Flight Delays Continue to Soar at China’s Airports
(Beijing) — You can reach for the sky in China — but chances are that you’re going to have to wait.
So far this year, the country has experienced 7,000 more flight delays per day than it did last year, as increases in unfavorable weather, military exercises and wayward drones have kept China’s planes grounded.
With the world’s second-largest population of air passengers, China’s on-time flight rate reached a three-year low this year of 71.8%, nearly 6 percentage points lower than the same period for 2016, according to the Civil Aviation Administration.
June has been the worst month, with barely more than half of the flights taking off on time — if at all. These holdups and cancellations have been attributed largely to extreme weather conditions as the rainy season begins.
In fact, weather has caused half of the total delays so far this year. Torrential rains in southern China, particularly along the Yangtze River, have grounded thousands of flights alone.
Increased military activity has contributed to over a fourth of the delays and cancellations. This figure increased starkly from 2013, the last year data were released, when it was revealed that military exercises caused 7% of delays.
Nearly 800 flights were affected by drones illicitly flying near airports, a number that has ballooned eightfold from last year. There were a series of near-misses with unmanned aircrafts early in the year, and in April, more than 100 commercial flights were postponed or forced to change the route due to drones straying into airspace around the Chengdu Shuangliu International Airport in Sichuan province.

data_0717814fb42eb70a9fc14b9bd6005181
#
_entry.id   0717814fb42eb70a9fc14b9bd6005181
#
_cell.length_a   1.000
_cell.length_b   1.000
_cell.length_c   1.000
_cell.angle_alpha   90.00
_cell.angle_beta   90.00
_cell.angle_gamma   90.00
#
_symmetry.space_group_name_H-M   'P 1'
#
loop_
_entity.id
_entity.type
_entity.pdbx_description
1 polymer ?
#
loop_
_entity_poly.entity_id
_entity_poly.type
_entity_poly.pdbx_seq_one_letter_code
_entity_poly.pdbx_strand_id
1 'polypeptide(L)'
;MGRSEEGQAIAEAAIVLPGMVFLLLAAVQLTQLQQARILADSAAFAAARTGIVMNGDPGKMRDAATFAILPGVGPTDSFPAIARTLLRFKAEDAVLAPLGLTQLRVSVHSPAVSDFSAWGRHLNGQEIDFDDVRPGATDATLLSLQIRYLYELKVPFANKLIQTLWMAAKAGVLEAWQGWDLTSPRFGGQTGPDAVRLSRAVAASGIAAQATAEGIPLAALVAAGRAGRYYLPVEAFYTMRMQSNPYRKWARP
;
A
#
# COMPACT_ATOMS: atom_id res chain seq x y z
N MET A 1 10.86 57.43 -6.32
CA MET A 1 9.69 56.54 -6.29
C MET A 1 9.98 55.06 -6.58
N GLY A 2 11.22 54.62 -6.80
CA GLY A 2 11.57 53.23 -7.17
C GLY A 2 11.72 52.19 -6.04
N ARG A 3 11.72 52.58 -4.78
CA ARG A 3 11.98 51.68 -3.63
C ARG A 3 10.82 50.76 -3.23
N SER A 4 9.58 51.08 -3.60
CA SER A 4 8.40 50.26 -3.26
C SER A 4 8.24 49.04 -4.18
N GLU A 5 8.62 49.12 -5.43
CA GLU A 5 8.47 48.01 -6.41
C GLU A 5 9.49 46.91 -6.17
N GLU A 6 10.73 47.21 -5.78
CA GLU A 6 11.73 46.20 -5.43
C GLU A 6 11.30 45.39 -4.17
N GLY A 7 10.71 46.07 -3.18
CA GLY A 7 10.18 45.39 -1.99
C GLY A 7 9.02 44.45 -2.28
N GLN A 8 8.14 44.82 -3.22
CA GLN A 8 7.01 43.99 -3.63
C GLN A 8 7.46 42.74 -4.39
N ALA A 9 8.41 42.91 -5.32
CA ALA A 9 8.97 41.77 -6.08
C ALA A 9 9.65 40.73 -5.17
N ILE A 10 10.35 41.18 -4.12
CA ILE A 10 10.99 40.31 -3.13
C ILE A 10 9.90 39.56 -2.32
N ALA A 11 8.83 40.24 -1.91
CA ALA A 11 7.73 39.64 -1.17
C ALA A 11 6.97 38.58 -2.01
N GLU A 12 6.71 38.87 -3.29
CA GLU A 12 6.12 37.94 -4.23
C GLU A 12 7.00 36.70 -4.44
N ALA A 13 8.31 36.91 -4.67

Other factors are to blame as well. For example, there has been a 9% increase in flights this year, which has stretched airport and air traffic control capacities.
Many miscellaneous activities by passengers have contributed to delays as well.
On Sunday, a family of five failed to buy a ticket for their toddler, and the plane was grounded for five hours to determine why unaccounted-for passengers had been allowed to board. The family was not held liable, as it was ruled that they were unaware that small children are required to have boarding passes.
Last month, an elderly passenger boarding a flight from Shanghai to Guangzhou tossed coins toward an engine for good luck, delaying the trip by over six hours. Also in June, another passenger deployed an evacuation slide while the plane awaited takeoff, delaying the flight for hours.
Contact reporter April Ma (firstname.lastname@example.org)
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